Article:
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The alkaloids of Ochrosia sandwicensis A. Gray
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|Title:||The alkaloids of Ochrosia sandwicensis A. Gray|
|Authors:||Jordan, Werner Hans Georg|
|Abstract:||The endemic Hawaiian tree Ochrosia sandwicensis A. Gray is a member of the family Apocynaceae. Its trivial Hawaiian name is holei and its bark found medicinal use in ancient Hawaii. Previous work established the presence of the alkaloids ellipticine, methoxyellipticine, isoreserpiline and N(b)-methylisoreserpilinium chloride (holeinine) in the leaves and/or bark of the tree. Renewed investigation of the bark alone resulted in the isolation of two additional quaternary bases. One of these was isolated in yields of 0.03 % of dry bark, m.p. 322-324° (dec.),[α]D + 10 (water-methanol), [α]D + 44 (water-pyridine), and was only sparingly soluble in most common solvents. It was shown to be identical with hunterburnine α-methochloride of molecular formula C20H27N2O2Cl and structure I, which had recently been isolated from Hunteria eburnea and possesses hypotensive activity, thus accounting for this type of activity observed in crude extracts of O. sandwicensis. The second base was isolated in yields of 0.08 % of dry bark, m.p. 288-289° (dec.),[α]D + 85 (methanol), molecular formula C20H29N2O2Cl, and is tentatively referred to as W.J.-3. Physical data and chemical evidence are in agreement with a proposed structure II. Further work with this compound was precluded because of its unusually high sensitivity under customary reaction conditions. Information gained during work on W.J.-3 made it possible to deduce the stereochemistry of the related alkaloid huntrabrine methochloride. A previously reported yellow base from O. sandwicensis could be identified as ellipticine hydrochloride. Another unknown yellow base found in O. oppositifolia was shown to be methoxyellipticine. A likely position of the methoxyl group in the molecule was derived from spectral analogies. A novel and rapid scheme for the separation of alkaloids from plant material was developed. It promises to be of general utility and involves extraction with dilute aqueous acetic acid, precipitation of the bases with Mayer's reagent and conversion of the Mayer's complex to chlorides by anion exchange. Correlations of 0. sandwicensis with other species of the genus, other genera of the family Apocynaceae and Strictness melinoniana of the family Loganiaceae are discussed.|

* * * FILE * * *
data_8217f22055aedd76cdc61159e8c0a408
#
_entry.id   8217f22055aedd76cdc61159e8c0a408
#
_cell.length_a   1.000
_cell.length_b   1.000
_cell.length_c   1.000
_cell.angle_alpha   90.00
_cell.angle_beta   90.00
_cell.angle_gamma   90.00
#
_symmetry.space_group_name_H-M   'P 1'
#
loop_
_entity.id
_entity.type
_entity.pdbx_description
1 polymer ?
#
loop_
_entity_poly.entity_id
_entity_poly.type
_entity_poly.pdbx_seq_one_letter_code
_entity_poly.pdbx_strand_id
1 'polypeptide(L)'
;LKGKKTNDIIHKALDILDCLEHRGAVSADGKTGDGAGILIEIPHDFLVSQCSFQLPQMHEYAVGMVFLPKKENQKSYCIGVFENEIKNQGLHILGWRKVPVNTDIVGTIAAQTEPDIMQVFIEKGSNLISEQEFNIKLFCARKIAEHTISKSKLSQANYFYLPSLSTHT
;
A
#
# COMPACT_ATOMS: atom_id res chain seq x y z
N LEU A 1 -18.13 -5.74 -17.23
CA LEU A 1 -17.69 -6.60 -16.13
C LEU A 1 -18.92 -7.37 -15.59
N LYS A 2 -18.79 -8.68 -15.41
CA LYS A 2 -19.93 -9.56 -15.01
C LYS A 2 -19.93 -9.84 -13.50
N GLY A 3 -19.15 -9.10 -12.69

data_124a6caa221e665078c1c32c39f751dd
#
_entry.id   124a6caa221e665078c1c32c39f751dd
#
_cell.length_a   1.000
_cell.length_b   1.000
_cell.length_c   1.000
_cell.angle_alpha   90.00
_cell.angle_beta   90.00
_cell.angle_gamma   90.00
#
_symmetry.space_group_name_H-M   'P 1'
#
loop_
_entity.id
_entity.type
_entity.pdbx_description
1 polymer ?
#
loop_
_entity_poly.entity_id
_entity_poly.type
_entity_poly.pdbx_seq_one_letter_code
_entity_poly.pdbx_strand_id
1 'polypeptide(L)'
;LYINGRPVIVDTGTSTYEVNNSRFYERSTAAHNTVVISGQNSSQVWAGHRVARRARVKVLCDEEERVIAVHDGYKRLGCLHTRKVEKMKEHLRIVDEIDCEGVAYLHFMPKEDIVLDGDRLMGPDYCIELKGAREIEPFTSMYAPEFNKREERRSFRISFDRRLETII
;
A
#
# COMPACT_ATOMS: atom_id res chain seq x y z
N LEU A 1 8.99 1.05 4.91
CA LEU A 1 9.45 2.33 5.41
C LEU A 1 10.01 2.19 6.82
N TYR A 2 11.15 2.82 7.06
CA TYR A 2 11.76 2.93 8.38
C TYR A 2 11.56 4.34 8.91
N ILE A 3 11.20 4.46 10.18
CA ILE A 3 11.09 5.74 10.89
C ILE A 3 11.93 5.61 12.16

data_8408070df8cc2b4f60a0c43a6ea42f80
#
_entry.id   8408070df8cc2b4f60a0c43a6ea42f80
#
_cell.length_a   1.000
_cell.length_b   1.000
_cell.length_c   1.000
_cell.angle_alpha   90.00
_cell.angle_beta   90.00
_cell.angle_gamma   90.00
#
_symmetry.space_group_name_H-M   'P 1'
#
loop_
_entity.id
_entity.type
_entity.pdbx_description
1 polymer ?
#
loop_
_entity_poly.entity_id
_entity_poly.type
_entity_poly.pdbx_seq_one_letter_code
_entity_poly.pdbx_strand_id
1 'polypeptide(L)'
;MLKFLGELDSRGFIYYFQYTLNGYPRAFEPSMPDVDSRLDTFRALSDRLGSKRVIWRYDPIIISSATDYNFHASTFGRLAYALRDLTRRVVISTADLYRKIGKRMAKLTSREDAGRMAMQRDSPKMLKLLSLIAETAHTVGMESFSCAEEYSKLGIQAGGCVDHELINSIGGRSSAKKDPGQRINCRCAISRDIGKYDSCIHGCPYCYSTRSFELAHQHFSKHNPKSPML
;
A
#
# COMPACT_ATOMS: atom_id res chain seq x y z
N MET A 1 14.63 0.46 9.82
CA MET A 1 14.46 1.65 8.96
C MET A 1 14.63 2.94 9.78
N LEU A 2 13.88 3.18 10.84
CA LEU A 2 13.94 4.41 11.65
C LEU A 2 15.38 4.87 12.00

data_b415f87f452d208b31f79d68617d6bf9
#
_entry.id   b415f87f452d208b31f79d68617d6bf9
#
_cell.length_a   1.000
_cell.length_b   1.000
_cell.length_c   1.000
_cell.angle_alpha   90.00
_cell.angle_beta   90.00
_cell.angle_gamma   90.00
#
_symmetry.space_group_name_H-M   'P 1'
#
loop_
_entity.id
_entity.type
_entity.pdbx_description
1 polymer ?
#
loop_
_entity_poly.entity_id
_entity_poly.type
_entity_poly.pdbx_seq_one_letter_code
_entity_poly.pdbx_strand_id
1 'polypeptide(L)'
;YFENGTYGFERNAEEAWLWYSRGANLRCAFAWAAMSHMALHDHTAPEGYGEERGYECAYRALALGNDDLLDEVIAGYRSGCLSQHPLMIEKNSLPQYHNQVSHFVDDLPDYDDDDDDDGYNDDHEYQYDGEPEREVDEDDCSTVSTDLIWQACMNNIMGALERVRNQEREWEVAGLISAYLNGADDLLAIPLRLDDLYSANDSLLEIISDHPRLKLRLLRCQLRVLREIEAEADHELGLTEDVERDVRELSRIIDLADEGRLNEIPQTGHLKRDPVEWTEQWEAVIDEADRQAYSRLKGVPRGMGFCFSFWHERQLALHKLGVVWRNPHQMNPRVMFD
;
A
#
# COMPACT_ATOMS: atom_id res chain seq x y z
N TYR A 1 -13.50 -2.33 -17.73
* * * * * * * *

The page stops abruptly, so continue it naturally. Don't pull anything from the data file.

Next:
Thesis (Ph. D.)--University of Hawaii, 1965.
Bibliography: leaves -119.
x, 119 l illus., tables
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|Appears in Collections:||Ph.D. - Chemistry|
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